In 2015, Morrell appeared on Red Ice Radio, a Swedish media platform that the Southern Poverty Law Center called one of the most effective white nationalist outlets on the Internet. Before it was banned from YouTube, Red Ice unveiled a cooking and lifestyle show hosted by a neo-Nazi domestic goddess named the Blonde Buttermaker. In an interview on the white nationalist channel NoWhiteGuilt, she spoke of how influential Price’s work had been on her journey from former liberal vegetarian to animal-fat-obsessed white nationalist. In the wrong hands, emphasizing ancestral wisdom can be reinterpreted as a permission to embrace ethnonationalism.
But Price’s research does have value if read critically. In Diet and the Disease of Civilization, Bitar analyzes his work using the anthropologist Renato Rosaldo’s concept of imperialist nostalgia, in which “agents of colonialism long for the very forms of life they intentionally altered or destroyed.”
Nowhere was such nostalgia more evident than during the symposium presentation by Paul Saladino, a young, charismatic, and totally shredded “carnivore MD.” Saladino described the “uphill battle in consciousness” to convince the world that plant fiber is unnecessary for human consumption. Repeating the ancestral health movement’s dictum that Indigenous cultures prized fat as a symbol of health and fertility, Saladino encouraged the audience members to swap their kale salads for rib eye and organ meats. He closed by invoking an Andean tribal saying, “Wiracocha,” which he translated as “I wish you a sea of fat.”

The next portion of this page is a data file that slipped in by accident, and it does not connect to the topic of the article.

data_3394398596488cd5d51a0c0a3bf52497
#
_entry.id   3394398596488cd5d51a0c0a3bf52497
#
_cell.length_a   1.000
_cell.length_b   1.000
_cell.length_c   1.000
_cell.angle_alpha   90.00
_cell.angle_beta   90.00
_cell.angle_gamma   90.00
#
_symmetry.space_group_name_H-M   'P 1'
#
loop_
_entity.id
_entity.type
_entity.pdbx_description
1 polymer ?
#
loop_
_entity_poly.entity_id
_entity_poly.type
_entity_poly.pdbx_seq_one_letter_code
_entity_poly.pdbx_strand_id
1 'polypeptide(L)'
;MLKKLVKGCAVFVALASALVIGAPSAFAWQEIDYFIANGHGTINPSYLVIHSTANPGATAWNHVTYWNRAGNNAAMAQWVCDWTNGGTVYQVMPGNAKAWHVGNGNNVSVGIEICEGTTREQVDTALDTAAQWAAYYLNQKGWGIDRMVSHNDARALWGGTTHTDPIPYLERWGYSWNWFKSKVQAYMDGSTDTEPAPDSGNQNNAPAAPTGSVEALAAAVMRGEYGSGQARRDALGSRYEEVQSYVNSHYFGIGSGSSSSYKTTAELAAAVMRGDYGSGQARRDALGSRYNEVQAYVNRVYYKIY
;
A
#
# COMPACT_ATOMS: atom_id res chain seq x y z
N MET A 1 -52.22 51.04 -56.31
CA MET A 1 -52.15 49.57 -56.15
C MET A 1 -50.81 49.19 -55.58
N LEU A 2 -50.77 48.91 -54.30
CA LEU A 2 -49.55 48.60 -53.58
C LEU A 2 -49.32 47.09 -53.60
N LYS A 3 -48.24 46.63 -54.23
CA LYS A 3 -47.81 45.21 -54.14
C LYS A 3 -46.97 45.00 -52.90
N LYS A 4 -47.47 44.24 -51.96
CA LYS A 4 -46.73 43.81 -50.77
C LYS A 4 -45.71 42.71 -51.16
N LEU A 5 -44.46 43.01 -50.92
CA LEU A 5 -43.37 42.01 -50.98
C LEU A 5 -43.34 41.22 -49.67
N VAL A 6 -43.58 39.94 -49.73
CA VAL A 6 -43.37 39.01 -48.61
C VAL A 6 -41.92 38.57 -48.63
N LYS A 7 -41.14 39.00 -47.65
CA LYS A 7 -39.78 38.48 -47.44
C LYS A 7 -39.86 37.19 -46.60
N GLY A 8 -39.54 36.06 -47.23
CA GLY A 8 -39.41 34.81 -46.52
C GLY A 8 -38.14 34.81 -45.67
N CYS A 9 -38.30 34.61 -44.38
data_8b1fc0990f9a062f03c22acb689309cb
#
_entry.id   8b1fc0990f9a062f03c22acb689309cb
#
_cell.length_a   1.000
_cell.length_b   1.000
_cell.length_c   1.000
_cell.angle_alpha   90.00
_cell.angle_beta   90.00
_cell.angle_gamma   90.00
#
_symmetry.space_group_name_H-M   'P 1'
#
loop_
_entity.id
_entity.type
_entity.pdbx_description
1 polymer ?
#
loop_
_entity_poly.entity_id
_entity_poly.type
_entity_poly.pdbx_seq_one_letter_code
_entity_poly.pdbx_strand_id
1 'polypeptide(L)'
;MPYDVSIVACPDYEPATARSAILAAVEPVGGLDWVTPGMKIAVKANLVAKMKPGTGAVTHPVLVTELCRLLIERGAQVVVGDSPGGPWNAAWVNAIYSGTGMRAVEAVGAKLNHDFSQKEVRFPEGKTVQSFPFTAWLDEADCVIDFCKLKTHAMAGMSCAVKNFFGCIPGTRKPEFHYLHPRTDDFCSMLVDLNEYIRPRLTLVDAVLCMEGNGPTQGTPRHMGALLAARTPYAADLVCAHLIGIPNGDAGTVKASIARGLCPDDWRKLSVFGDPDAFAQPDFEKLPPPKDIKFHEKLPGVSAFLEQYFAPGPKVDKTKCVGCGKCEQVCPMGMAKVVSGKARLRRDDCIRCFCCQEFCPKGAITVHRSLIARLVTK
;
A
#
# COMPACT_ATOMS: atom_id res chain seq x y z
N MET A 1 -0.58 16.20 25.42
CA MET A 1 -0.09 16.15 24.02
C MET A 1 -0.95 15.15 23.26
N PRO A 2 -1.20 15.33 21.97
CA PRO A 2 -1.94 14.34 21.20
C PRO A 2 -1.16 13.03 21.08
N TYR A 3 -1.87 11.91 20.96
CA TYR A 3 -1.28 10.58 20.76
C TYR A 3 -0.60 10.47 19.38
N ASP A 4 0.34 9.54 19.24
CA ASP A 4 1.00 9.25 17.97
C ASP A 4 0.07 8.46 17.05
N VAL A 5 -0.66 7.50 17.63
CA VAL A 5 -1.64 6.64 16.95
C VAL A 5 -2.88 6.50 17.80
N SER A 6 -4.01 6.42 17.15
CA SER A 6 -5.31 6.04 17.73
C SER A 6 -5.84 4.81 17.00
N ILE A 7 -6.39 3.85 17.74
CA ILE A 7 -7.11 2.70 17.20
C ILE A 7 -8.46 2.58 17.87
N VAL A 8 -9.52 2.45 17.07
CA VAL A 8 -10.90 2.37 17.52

Wiracocha was also used to describe Spanish conquistadors, whose white skin was foamy like fat. It’s a coincidence that reveals the historical revisionism pervasive in this community. Throughout the weekend there were photographs of healthy, happy, well-fed preindustrial Indigenous groups. But there was no acknowledgment that the rise of cattle ranching depended on eliminating the means of subsistence for Indigenous tribes—or that the destruction of foodways has been a deliberate strategy of colonial powers. The slideshows simply showed beautiful people victimized by the forces of nature, whose wisdom was now bestowed on us. A young woman asked Saladino what he would say to someone curious about the carnivore diet. “Welcome to the tribe,” he replied.
A sympathetic look at this confused yearning for tribal belonging would take into account what Bitar discovered as the main recurring theme in paleo diet books. Surprisingly, it has little to do with food or nutrition. Our ancestors “enjoyed a balanced life of working, playing, relaxing, and worshipping…. They felt closeness to one another and everyone had purpose,” Bitar said, quoting from Living Paleo for Dummies. It’s a human need as basic as food: meaning and connection, especially in a country defined by loneliness and living through a second gilded age of economic inequality.